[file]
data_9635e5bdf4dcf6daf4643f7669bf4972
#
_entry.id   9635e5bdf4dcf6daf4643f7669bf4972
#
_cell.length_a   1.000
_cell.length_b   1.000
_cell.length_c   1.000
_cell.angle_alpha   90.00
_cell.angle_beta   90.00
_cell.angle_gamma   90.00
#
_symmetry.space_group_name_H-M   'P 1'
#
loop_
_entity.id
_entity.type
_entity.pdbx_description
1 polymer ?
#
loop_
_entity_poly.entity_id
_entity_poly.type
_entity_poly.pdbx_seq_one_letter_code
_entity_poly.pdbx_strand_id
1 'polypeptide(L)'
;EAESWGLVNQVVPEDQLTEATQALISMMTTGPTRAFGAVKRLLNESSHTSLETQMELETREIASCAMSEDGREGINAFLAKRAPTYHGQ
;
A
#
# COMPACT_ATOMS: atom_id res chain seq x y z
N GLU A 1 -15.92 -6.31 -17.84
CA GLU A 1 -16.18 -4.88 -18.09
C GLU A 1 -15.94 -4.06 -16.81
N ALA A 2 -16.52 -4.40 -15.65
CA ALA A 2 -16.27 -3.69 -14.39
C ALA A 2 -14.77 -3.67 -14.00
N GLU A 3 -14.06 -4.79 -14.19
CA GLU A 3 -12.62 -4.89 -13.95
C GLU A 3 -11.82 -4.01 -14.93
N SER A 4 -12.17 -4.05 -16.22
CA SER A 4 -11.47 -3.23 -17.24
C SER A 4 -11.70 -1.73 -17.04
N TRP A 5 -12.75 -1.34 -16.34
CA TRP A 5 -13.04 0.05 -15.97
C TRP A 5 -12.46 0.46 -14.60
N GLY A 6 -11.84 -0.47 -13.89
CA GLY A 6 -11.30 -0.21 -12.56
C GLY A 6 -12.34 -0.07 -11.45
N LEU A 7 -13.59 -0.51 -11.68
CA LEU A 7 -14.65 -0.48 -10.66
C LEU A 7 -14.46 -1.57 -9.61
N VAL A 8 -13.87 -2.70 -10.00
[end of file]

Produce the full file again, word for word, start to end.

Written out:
data_9635e5bdf4dcf6daf4643f7669bf4972
#
_entry.id   9635e5bdf4dcf6daf4643f7669bf4972
#
_cell.length_a   1.000
_cell.length_b   1.000
_cell.length_c   1.000
_cell.angle_alpha   90.00
_cell.angle_beta   90.00
_cell.angle_gamma   90.00
#
_symmetry.space_group_name_H-M   'P 1'
#
loop_
_entity.id
_entity.type
_entity.pdbx_description
1 polymer ?
#
loop_
_entity_poly.entity_id
_entity_poly.type
_entity_poly.pdbx_seq_one_letter_code
_entity_poly.pdbx_strand_id
1 'polypeptide(L)'
;EAESWGLVNQVVPEDQLTEATQALISMMTTGPTRAFGAVKRLLNESSHTSLETQMELETREIASCAMSEDGREGINAFLAKRAPTYHGQ
;
A
#
# COMPACT_ATOMS: atom_id res chain seq x y z
N GLU A 1 -15.92 -6.31 -17.84
CA GLU A 1 -16.18 -4.88 -18.09
C GLU A 1 -15.94 -4.06 -16.81
N ALA A 2 -16.52 -4.40 -15.65
CA ALA A 2 -16.27 -3.69 -14.39
C ALA A 2 -14.77 -3.67 -14.00
N GLU A 3 -14.06 -4.79 -14.19
CA GLU A 3 -12.62 -4.89 -13.95
C GLU A 3 -11.82 -4.01 -14.93
N SER A 4 -12.17 -4.05 -16.22
CA SER A 4 -11.47 -3.23 -17.24
C SER A 4 -11.70 -1.73 -17.04
N TRP A 5 -12.75 -1.34 -16.34
CA TRP A 5 -13.04 0.05 -15.97
C TRP A 5 -12.46 0.46 -14.60
N GLY A 6 -11.84 -0.47 -13.89
CA GLY A 6 -11.30 -0.21 -12.56
C GLY A 6 -12.34 -0.07 -11.45
N LEU A 7 -13.59 -0.51 -11.68
CA LEU A 7 -14.65 -0.48 -10.66
C LEU A 7 -14.46 -1.57 -9.61
N VAL A 8 -13.87 -2.70 -10.00